City of Vancouver staff say 450 supportive housing units needed by 2015

Vancouver will have to build 1,200 units by 2020 in order to meet the gap in the city’s supportive housing supply, according to a report presented to city council today.

City manager Penny Ballem told councillors that 450 supportive housing units are needed by 2015 in order to eliminate street homelessness, a goal set by Mayor Gregor Robertson when he was elected.

Another 750 units are needed by 2020, according to Ballem, which means the city will have to secure land for another 12 to 15 supportive housing sites.

Robertson said identifying the additional housing sites should be the next step for city council.

"We need to make heaven and earth move to put that land on the table with provincial and federal government," he said.

As part of a staff update on housing and homelessness today (February 1), Ballem told council the challenges to addressing homelessness, including accessing funding from senior governments, “are not getting any easier.”

“Over the next couple of years...our barriers are actually going to worsen,” she said.

Ballem said some of the “key drivers” of homelessness include what she described as inadequate shelter allowances and basic income assistance programs, and insufficient mental health programs.

She said the city doesn't have the fiscal capacity to support the operating or construction costs for supportive housing on its own, and criticized the federal government’s role in supporting affordable housing projects.

“At the end of the day they have many other levers that they can bring to the fore, and at this point in time they do not have a coherent approach,” she said.

Another gap identified by Ballem was in health care for homeless patients. She said a response centre is needed to provide urgent access beds and assessment and care for mentally ill homeless in crisis.

As part of the housing update, city council also heard that an estimated 1,500 new rental units per year are needed over the next 10 years in order to meet the rental housing gap.

Brenda Prosken, the city’s deputy manager of community services, said 60 percent of rental households can't afford the average rent for a one-bedroom unit.

According to the 2006 census, the majority of Vancouver residents are renters, at 52 percent of the city’s population.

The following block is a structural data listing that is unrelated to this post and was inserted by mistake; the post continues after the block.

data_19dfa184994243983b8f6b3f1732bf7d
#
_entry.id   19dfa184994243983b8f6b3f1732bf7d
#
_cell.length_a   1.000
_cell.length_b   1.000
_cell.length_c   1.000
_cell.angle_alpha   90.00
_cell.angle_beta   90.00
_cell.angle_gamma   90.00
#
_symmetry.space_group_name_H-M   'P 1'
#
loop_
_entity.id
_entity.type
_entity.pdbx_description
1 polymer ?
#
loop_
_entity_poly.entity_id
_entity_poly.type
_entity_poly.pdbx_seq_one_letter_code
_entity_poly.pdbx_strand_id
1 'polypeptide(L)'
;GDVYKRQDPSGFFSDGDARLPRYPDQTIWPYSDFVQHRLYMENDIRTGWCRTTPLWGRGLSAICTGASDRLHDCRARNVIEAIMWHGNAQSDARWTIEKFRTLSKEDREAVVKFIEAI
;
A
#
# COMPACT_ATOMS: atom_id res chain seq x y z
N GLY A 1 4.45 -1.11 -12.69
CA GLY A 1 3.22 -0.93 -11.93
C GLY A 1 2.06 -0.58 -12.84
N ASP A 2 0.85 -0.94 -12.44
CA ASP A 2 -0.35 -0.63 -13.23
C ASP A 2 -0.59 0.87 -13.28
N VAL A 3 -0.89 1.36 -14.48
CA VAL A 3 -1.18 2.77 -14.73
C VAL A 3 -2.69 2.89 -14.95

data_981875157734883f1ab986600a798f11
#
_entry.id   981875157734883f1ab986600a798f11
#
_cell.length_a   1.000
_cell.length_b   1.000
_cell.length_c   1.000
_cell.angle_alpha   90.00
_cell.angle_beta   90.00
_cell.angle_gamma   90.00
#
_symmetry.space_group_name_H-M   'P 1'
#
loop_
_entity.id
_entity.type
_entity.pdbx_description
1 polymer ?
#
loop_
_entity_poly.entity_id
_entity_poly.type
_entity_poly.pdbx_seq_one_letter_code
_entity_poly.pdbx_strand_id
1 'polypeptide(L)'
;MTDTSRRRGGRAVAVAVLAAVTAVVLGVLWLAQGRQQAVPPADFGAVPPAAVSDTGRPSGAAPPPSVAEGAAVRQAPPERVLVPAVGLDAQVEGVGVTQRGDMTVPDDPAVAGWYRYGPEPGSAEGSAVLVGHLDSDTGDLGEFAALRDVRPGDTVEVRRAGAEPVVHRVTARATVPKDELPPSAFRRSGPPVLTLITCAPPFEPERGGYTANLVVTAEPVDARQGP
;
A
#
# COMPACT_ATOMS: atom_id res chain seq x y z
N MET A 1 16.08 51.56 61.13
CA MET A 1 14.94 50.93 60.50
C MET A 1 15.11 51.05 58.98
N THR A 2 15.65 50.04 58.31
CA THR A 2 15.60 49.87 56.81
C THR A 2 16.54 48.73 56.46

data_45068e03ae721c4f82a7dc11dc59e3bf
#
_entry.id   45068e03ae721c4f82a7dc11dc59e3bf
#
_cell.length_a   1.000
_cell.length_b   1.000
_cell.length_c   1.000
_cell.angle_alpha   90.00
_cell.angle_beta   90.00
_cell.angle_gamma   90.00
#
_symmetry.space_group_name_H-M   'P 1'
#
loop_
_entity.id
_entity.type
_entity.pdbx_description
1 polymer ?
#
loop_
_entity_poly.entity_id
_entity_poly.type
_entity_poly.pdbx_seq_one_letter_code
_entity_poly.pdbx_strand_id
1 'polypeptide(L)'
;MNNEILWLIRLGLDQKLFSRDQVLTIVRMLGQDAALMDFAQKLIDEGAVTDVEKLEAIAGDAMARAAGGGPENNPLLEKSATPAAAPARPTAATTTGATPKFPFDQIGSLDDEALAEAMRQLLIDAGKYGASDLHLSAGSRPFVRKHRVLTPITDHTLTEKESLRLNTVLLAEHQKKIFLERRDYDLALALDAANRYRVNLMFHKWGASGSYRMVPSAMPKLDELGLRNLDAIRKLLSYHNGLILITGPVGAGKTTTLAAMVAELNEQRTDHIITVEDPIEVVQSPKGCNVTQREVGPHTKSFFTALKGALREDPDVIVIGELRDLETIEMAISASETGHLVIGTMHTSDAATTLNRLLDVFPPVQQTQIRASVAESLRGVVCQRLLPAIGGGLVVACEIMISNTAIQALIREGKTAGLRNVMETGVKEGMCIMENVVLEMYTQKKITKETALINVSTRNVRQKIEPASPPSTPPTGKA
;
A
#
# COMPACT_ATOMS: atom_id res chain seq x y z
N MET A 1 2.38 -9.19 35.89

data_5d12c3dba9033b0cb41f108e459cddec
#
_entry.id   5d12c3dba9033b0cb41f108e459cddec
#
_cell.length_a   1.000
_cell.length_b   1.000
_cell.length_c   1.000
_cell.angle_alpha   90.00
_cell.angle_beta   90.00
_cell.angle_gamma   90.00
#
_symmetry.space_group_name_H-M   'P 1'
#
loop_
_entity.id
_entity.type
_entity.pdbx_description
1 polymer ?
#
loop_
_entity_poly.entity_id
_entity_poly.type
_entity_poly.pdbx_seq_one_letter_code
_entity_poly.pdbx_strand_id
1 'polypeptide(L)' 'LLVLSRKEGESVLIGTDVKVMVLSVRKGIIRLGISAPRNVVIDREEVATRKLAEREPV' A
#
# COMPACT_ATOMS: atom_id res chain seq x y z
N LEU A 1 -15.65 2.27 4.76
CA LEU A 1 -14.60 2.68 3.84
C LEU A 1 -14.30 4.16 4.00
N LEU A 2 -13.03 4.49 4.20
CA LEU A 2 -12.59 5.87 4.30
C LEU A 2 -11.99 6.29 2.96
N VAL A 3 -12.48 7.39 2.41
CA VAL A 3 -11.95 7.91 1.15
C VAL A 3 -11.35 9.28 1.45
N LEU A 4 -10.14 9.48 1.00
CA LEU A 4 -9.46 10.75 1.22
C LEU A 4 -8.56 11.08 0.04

The city currently has 17 applications under the Short Term Incentives for Rental (STIR) program, which could create up to 1,100 rental units.

Other housing initiatives outlined in the report include the laneway housing program, under which 200 laneway units are built or under construction.

According to city staff, the HEAT and winter response shelters implemented since December 2008 have brought more than 400 homeless people off the streets.

Judy Graves, the city’s coordinator of tenant assistance, said she's encouraged by the numbers.

“Absolutely a shelter is not a home, and at the same time they know that they’re safer, they know that they’re healthier when they’re in the shelter,” Graves told the Straight.

“So we’ve got people coming into the shelters and we’ve still got more banging on the door and wanting to get in than we have room for, but it was a really good move.”

Robertson credited the work of former city councils on housing and homelessness, including former mayors Sam Sullivan, Larry Campbell and Philip Owen.

“You look across successive councils here, and the work has been building,” he said. “It’s I think been frustratingly slow for everyone in the city when we see people sleeping in our streets and suffering and dying in our streets.”

“It’s challenging to put up with the slow pace, and at the same time we are on the doorstep of ending street homelessness in our city, identifying that gap and understanding what we’ve got to do for next steps,” he added.

City staff will now launch a public engagement process and report back to council with a final strategy by the end of April 2011.